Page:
Holl’s opposition to the extension of democracy and his agency for the Worrell estate increased his identification with the landed interest. His worst fears of popular government seemed to be realized in the new assembly. He saw the 1855 acts compensating tenants for improvements and imposing a tax on the nominal rent of proprietors as a type of class legislation compelling owners of land to sell to the local government tinder the Land Purchase Act of 1853, a situation he described as “a species of Legislative Robbery.” The conviction that “Louis Blanc’s Communist Doctrines in so far as P.E. Island is concerned are no longer theory” undoubtedly influenced Holl’s decision to return to England in 1855.
In June of that year 300 prominent citizens of the Charlottetown area presented Holl with a farewell address emphasizing his public and private contribution to the community. During 19 years’ residency he had supported and led the Auxiliary Bible Society and the Colonial Church Society; he had been a justice of the peace, a commissioner for prison discipline, a member of the Board of Health, and a commissioner for superintending the construction of the Colonial Building (Province House). All shades of the political spectrum acknowledged his judgement and prudence. His conservatism, a personal concern for measured economic and social progress, might have been seen as a positive force in another developing colony. In 19th century Prince Edward Island, however, the overwhelming desire for freehold tenure would not tolerate moderation. Two of Holl’s sons remained to farm the Kenwith estate and continued their father’s interest in the agricultural improvement of the Island.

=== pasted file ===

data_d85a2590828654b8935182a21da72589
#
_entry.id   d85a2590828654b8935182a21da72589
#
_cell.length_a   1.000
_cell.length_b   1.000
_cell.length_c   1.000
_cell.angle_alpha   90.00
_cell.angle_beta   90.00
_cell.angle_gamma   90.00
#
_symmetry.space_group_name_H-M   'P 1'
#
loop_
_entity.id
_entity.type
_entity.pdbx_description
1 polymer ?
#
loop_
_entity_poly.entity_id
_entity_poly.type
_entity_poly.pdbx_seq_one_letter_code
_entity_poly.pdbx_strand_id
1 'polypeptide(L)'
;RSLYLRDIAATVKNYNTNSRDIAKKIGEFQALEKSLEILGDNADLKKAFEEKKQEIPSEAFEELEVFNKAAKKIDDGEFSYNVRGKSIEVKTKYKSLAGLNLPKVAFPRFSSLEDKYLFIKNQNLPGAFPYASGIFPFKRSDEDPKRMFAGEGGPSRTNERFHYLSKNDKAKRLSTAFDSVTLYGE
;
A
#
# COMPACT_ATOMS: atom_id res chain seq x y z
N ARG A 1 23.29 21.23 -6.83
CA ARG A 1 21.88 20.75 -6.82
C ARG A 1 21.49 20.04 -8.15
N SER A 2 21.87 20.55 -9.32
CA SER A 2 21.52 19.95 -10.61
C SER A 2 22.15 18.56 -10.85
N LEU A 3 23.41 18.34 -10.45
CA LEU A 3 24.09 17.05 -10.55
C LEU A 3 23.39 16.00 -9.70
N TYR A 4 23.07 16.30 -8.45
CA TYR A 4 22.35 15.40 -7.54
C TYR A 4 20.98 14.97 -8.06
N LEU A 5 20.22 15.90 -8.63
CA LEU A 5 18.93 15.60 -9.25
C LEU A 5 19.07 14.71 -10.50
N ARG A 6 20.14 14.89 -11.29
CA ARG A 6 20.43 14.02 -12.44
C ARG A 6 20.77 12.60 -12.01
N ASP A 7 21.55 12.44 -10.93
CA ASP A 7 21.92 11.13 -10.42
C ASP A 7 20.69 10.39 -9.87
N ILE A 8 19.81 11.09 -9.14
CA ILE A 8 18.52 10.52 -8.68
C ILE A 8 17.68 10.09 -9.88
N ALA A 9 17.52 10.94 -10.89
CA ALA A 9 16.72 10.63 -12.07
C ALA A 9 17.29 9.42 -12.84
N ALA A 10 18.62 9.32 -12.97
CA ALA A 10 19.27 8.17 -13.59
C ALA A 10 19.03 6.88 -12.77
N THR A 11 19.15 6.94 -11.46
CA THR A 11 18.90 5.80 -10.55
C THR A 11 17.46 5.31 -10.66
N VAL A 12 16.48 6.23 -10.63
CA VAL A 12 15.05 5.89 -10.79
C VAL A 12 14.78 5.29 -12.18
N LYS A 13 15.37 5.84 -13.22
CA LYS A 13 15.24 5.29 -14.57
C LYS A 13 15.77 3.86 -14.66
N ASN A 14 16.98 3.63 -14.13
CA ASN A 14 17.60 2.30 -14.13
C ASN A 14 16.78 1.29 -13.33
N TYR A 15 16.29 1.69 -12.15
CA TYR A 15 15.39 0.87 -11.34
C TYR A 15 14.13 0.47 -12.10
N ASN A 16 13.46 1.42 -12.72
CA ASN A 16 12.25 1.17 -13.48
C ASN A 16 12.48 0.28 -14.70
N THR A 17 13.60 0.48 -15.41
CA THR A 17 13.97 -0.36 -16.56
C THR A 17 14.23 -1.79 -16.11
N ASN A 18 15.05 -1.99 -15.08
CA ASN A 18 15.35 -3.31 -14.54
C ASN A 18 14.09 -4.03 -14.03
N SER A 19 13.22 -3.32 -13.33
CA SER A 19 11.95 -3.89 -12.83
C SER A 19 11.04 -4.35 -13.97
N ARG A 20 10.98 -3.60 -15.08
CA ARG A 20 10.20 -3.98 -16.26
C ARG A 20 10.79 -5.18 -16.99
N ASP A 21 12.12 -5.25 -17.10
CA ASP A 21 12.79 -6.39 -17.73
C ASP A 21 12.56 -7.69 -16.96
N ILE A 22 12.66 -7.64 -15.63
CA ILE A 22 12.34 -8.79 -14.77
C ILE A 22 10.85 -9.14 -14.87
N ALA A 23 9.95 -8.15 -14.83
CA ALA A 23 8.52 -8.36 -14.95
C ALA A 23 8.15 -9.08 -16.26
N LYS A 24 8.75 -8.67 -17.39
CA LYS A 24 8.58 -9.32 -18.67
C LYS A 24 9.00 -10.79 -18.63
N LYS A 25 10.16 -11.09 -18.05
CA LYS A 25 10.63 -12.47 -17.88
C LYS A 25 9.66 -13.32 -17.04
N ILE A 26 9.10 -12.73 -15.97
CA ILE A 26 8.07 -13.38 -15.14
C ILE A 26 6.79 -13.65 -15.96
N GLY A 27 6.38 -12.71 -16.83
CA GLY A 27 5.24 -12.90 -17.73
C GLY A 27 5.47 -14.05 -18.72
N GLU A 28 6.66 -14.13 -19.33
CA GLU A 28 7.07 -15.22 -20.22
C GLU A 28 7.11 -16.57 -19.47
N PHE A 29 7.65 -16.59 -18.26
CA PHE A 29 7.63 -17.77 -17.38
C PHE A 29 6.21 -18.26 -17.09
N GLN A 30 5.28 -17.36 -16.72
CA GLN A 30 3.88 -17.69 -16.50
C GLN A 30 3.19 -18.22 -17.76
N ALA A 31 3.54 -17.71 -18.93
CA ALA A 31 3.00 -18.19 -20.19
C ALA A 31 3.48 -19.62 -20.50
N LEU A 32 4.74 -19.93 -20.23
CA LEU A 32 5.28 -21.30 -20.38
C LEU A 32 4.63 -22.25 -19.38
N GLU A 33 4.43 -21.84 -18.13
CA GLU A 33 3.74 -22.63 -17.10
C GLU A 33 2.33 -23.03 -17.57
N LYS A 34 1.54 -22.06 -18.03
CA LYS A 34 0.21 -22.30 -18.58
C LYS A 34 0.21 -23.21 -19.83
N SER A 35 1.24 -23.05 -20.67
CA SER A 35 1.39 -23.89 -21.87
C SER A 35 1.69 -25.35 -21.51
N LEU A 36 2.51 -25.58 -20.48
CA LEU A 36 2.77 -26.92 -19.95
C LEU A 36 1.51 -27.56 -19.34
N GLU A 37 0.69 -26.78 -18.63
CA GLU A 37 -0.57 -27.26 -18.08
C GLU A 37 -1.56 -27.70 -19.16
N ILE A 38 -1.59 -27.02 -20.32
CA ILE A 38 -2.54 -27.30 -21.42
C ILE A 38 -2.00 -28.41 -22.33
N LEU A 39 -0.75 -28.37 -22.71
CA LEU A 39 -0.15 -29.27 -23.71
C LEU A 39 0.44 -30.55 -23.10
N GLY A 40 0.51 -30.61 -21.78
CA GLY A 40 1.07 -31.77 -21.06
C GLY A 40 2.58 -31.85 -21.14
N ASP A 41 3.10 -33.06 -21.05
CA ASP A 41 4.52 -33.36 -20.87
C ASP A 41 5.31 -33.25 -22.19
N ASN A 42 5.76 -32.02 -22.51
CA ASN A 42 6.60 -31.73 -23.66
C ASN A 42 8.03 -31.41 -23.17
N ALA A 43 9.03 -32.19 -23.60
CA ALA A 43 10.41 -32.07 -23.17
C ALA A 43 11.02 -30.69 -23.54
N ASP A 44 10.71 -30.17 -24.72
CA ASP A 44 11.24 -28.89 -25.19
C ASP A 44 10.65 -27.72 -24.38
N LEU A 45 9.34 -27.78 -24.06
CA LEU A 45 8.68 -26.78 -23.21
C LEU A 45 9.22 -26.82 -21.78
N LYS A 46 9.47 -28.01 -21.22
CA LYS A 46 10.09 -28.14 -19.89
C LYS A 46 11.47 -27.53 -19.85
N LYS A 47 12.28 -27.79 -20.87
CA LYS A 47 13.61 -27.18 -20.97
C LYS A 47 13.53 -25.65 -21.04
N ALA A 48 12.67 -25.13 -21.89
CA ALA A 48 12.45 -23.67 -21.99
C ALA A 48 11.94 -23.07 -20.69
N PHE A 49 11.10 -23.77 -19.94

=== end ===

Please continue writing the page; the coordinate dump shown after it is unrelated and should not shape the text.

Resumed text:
Useful information was supplied by Mr F.M. Holl in a letter to the DCB, 23 June 1962. PANB, REX/le/1g, Harvey, Letterbook, 28 Oct. 1836 – 18 July 1837, p. 10. PAPEI, P.E.I., Executive Council, Minutes, 1837–55 (mfm. at PAC); Records of land registration, general indexes to 1872. PRO, CO 226/54, 222–27; 226/60, 254–55; 226/71, 566; 226/73, 9–11, 384–85; 226/83, 87–88, 92, 123, 126–29, 141–115, 148, 234–39; 226/84, 217; 226/85, 221, 225–31. P.E.I., Legislative Council, Journal, 1840–55. Examiner (Charlottetown), 13 Nov. 1847. Haszard’s Gazette (Charlottetown), 1 Feb., 20 July, 30 April, 4, 11, 18, 21 May, 8 June, 3 Aug., 5 Oct. 1853; 15, 18, 25 Feb., 15, 19, 29 April, 3, 6, 17, 20, 31 May, 7 June, 1, 5, 12 July, 2, 5 Aug., 6 Sept. 1854; 13 June 1855. Islander, 24 May, 7 June 1844; 5 April 1845; 28 March 1846; 30 April, 12, 19 Nov. 1847; 13 Oct. 1848; 5 July 1850; 28 May 1852; 8 April, 27 May 1853; 17, 24 Feb., 17 March, 21 July 1854; 16 Feb., 15 June 1855. Royal Gazette (Charlottetown), 4 Aug. 1840; 30 March, 1 May 1841; 26 March 1844; 25 March 1845; 13, 27 April 1847; 9, 16 May 1848; March 1849; 21 July 1851; 29 March, 3, 5 April 1852; 4 April 1853. Times (London), 26 April 1866. Prince Edward Island almanack . . . (Charlottetown), 1853. The Prince Edward Island calendar . . . (Charlottetown), 1836–37, 1840–41, 1843–45, 1847, 1850–51, 1855. Canada’s smallest province (Bolger). W. R. Livingston, Responsible government in Prince Edward Island: a triumph of self-government under the crown (University of Iowa studies in the social sciences, IX, no.4, Iowa City, 1931). MacKinnon, Government of P.E.I., 61–85. D. C. Harvey, “Dishing the Reformers,” RSC Trans., 3rd ser., XXV (1931),